Cal State Fullerton's Emerging Titans Buddy Program aims to help incoming freshmen ease the transition into college throughout their first semester by pairing students with a current CSUF student leader and mentor.
Sherry Richner, a fourth-year marketing major and founder of the program, said the idea to start the program originated last summer during the pandemic and virtual instruction. Richner's idea was then presented to CSUF President Fram Virjee, where she received support and guidance to begin the program in fall 2020.
Richner said that she knows college is an important transition for many students, and she felt the freshman class would benefit from having a mentor to guide them through a virtual semester.
"Last year, a lot of us students were struggling during the pandemic," Richner said. "For students like us, we've been through college, and we went through the whole virtual zoom, and we were struggling a lot, and I was thinking, ‘how are the freshmen gonna get through it?’"
Although there are several mentor programs at the university, this specific program allows students to have someone to talk to and befriend before classes begin, Richner said.
Rozalyn Burchett, the program and event specialist, said it aims to mentor incoming freshmen, especially first-generation college students at the university.
"The transition into college can be a challenge. It has helped students transition into college life," Burchett said. "Students face a lot of uncertainty when starting college, and we wanted to create a program that allows incoming freshmen to be paired with experienced leaders on campus to help ensure their transition to college is as smooth as possible."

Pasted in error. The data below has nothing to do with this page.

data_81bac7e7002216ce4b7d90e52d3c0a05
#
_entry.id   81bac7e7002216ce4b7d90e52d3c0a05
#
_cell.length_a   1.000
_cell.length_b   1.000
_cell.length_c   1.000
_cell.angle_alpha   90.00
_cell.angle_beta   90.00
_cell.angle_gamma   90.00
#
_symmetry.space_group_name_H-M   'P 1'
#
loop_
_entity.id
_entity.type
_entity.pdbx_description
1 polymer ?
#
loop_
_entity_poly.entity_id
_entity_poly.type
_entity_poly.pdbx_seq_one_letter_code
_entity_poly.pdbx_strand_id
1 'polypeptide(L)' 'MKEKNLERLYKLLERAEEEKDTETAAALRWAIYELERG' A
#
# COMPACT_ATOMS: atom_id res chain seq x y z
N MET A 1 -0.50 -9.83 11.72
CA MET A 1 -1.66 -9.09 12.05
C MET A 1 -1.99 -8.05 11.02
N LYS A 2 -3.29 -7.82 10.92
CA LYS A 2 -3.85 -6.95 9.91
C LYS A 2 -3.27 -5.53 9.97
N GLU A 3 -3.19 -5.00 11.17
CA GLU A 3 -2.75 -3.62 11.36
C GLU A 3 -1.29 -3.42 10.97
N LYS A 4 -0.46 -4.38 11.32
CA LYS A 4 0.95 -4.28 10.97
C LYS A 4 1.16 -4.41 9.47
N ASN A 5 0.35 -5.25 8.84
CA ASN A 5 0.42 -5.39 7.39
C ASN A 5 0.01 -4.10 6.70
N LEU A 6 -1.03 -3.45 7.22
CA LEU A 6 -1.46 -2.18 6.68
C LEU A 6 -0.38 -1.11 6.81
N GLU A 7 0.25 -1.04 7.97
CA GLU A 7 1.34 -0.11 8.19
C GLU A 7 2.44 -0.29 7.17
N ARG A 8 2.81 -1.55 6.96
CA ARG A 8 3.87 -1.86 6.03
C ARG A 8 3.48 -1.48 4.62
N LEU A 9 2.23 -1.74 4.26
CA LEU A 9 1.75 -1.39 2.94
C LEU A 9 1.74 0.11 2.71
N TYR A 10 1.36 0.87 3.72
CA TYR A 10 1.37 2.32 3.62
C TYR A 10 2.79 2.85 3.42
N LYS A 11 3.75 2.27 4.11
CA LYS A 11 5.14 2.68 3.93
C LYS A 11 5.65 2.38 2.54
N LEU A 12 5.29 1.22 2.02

Burchett said the program is optional, but she recommends all incoming freshmen sign up, especially first-generation first-year students. Aside from submitting an online application, students are also required to attend a mandatory orientation to know what is expected of them while they’re in the program, Burchett added.
"We do our best to accept all students who apply because we find great importance in giving all students a mentor," Burchett said. "There is a small-time commitment being in the program, and we want both our mentors and mentees to be committed because we value everyone's time."
Richner said that the program prioritizes first-generation students who apply. Last year, nearly 95% of the freshmen selected were first-generation students. Some of the students were the first in their family to attend college, and the program allowed them to receive support from a mentor, Richner added.
With only a month of planning, last year's program had 50 mentors and received nearly 100 mentee applications, but the program was only able to select 50 applicants that would be assigned to one mentor, said Richner. This year, the program has doubled its numbers with 100 mentors, and Richner said they hope to select 100 freshman applicants.
This year, Richner also said they plan to add more bonding events, including the kickoff ceremony at the beginning of the program, social and interactive activities and their end of the semester award ceremony.
Richner also said that many of last year’s mentees got involved in campus clubs or greek life, and now hold leadership and board positions.
During last year's end of the year award ceremony, Richner said that many freshmen mentees shared that their mentor was their first friend on campus.
"I feel that in many ways, this program was more than just to help someone. It created an opportunity to grow and develop as a person for the mentee and the mentor themselves," Richner said.
The program is currently taking mentee applications for the upcoming fall 2021 semester, requiring all applicants to be incoming freshmen and to fill out an application form by July 9. Students interested in applying can find more information on the program's Instagram page at @emergingtitans.